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The Death of WCW: 10th Anniversary Edition of the Bestselling Classic Revised and Expanded Paperback – October 14, 2014
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About the Author
Bryan Alvarez is the editor and publisher of Figure Four Weekly. He lives in Woodinville, WA.
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A real eye opener was Jim Herds comments. Herd, who famously fired Ric Flair in the summer of 1991 following failed contract negotiations, basically admits that firing Flair was a huge mistake and that he was the best performer in the entire company by far. It's amazing what hindsight does to people.
Moving on, the book has new asides. These are titled Lesson Not Learned in which mistakes by WCW are stunningly repeated by the WWE and in some cases TNA in the coming years, long after the company dies. The staggering details of Hulk Hogan 's first WCW contract are also revealed.
Lance Storm also talks about his first night in the WWE which is a good read.
It's too bad Vince Russo was not interviewed for this book. I would have loved to hear his side of things as he's portrayed as a clueless baffoon throughout the first and second versions of the book. Jim Cornette, a sworn enemy of Russo, rips him for his lack of understanding of psychology in wrestling. Psychology in wrestling is extremely important so it's easy to see why Russo struggled so much in WCW as nothing he came up with made any sense.
A key thing that was eliminated in this version was Bischoffs role in creating the confusing Team Challenge Series in the AWA. It was long accepted as fact but Bischoff said he had nothing to do with in his book and there's nothing else to back up the claim so out it went.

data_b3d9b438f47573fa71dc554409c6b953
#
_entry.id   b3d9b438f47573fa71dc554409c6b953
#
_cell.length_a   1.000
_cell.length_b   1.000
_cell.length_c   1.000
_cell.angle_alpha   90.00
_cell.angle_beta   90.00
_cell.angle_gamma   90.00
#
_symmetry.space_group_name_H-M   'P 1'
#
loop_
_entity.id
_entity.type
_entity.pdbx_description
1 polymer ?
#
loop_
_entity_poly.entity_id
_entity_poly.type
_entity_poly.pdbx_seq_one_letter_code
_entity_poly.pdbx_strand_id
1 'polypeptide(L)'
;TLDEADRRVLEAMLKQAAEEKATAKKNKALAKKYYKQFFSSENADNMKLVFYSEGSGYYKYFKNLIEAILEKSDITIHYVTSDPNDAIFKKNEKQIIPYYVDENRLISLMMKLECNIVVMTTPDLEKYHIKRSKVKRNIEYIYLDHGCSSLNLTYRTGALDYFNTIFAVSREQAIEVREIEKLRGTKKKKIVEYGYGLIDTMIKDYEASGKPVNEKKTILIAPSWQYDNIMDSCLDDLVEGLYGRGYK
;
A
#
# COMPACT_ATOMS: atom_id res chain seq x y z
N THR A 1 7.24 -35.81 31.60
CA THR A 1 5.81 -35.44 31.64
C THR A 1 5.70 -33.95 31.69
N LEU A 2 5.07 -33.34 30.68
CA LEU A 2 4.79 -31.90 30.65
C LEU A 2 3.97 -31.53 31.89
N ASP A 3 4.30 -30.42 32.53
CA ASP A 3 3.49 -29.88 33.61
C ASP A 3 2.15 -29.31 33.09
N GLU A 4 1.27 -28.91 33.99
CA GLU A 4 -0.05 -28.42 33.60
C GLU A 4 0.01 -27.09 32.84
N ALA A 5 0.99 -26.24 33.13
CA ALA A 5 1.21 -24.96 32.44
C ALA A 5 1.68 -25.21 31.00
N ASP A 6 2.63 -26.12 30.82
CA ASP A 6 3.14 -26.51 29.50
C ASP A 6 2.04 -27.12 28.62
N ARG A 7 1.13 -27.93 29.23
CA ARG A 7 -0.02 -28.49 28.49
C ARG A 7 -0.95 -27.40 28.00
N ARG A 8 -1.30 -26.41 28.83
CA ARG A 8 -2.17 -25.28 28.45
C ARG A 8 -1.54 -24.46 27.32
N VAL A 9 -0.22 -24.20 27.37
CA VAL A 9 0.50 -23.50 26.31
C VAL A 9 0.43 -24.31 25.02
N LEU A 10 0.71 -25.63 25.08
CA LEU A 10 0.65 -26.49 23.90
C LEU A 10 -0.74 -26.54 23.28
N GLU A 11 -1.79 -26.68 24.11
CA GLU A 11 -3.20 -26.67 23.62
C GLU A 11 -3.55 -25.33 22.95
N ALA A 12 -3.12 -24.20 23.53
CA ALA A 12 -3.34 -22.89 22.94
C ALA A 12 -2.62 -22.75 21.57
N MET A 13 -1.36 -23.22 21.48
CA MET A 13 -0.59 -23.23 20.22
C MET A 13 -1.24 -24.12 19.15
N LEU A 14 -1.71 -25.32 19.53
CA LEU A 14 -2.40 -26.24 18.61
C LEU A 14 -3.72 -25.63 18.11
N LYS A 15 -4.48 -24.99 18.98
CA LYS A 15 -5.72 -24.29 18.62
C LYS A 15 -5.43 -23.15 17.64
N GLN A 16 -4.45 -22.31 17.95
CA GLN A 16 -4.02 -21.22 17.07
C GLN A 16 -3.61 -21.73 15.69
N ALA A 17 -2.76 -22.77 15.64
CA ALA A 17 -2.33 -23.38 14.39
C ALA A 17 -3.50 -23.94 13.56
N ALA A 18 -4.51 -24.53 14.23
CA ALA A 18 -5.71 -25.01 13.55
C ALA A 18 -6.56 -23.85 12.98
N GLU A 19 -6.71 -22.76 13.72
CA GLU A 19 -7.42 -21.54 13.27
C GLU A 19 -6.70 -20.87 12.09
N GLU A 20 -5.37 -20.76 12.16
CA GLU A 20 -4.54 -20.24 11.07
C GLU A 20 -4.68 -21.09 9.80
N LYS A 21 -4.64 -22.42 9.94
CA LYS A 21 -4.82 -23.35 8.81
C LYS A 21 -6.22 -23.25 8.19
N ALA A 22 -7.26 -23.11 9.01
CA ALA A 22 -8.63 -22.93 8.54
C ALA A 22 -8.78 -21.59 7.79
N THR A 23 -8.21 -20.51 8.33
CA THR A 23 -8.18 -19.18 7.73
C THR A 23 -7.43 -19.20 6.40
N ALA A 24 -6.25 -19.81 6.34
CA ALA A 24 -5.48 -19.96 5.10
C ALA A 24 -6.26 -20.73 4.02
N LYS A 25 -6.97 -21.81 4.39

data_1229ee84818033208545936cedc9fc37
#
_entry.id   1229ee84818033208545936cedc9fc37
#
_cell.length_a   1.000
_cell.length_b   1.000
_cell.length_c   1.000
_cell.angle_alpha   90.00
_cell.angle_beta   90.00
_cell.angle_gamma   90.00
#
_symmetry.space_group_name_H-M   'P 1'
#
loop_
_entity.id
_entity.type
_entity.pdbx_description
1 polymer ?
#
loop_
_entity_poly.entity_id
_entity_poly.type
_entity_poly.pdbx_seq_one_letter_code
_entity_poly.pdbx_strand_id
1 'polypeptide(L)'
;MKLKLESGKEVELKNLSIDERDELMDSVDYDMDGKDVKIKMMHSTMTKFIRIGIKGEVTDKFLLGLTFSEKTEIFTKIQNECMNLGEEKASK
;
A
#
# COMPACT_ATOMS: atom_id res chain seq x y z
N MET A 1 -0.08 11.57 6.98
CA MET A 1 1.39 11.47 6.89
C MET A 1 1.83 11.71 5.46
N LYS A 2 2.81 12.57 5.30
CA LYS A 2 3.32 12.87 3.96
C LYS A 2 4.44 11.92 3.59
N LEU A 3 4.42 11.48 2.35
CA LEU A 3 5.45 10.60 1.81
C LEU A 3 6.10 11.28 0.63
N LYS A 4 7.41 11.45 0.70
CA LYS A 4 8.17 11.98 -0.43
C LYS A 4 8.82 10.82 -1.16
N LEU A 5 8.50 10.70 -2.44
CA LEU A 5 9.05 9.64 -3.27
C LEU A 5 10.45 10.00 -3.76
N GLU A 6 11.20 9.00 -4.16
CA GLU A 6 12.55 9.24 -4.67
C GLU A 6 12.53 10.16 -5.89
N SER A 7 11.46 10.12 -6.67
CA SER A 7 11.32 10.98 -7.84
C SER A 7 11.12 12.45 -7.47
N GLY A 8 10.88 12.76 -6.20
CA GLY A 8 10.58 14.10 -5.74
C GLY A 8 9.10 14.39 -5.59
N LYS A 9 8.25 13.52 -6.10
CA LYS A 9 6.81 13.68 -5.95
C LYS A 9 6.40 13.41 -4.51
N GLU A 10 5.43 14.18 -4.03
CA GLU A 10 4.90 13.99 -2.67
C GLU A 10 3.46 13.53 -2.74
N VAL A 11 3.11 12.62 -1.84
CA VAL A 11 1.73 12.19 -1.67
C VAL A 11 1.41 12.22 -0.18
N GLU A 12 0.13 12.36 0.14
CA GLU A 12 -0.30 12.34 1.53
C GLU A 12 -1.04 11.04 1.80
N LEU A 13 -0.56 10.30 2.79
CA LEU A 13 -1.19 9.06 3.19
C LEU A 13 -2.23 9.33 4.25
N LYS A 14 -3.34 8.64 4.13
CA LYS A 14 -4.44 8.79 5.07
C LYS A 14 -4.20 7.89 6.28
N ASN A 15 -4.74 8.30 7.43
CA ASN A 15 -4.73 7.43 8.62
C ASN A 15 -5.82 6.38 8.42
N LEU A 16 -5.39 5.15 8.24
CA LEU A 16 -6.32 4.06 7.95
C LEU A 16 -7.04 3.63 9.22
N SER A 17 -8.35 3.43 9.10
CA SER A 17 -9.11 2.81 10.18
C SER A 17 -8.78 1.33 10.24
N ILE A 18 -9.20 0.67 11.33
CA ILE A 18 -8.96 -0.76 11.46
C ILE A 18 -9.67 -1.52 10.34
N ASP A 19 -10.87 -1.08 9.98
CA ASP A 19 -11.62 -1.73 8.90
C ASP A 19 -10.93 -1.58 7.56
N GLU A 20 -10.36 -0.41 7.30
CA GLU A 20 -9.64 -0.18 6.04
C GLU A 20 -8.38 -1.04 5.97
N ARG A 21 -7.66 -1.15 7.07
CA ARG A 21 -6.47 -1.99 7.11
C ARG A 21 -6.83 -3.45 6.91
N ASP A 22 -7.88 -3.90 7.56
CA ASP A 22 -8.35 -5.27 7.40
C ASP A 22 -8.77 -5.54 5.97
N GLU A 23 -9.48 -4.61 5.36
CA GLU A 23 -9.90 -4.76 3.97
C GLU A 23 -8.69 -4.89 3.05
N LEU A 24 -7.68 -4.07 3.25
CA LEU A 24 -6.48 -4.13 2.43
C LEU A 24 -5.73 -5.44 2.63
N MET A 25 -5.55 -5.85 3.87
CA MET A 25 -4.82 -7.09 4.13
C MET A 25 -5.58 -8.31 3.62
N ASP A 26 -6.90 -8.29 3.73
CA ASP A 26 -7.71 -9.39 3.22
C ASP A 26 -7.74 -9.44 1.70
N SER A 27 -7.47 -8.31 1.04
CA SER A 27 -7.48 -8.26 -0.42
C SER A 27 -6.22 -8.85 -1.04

At the end of the book is a long list, though I swear it's only a partial list of the general idiocy in TNA, with many mistakes eerily similar of the mistakes WCW made.
Anyway it's definitely worth the money even though it's largely the same book.
This book was an interesting peek behind the scenes of the WCW. At times, it was hilarious. At times, it was tragic. At all times, however, the book was fun to read.
While the authors most likely don't have business degree backgrounds (and why they probably didn't elaborate more on business theory) the book can be a good teaching tool for any company executive. With a small understanding of the inner workings of pro-wrestling, the book allows the reader to see how mismanagement of talent/employees, lack of cash reserve, short term v long term objectives, and failure to understand a customer base can ruin one's business at a rapid pace.
Ultimately you see that a company who adopts a #1 or None mindset will eventually achieve the later part of that goal. To see how management could take a guaranteed successful property for several decades to come, provided the show minimal fiscal responsibility, and disregard that responsibility at ever opportunity, serves to remind how fast a fun thing like WCW can turn to tragedy.
For a wrestling fan, this book is the ultimate recap of found memories and what could have been. So many sport books and documentaries focus on athletes that never lived up to potential. WCW is the ultimate example of this. No former #1 draft pick, All American, Collegiate Player of the Year who busted in pros can match how WCW went from being the most dominate name in the industry to the industry's biggest joke.
On the other hand, I often had a hard time with the tone of the book. The constant schadenfreude and air of "knowitalism" (thanks Simpsons) can weigh these fun and strange cautionary tales down. At times, it feels less like an examination of WCW and more like an extended accusation. The writers seem to assume they know what would have been best for WCW and other current wrestling promotions.
Overall, I thought the book was quite a funny read and would recommend to any wrestling fan interested in hearing all about WCW.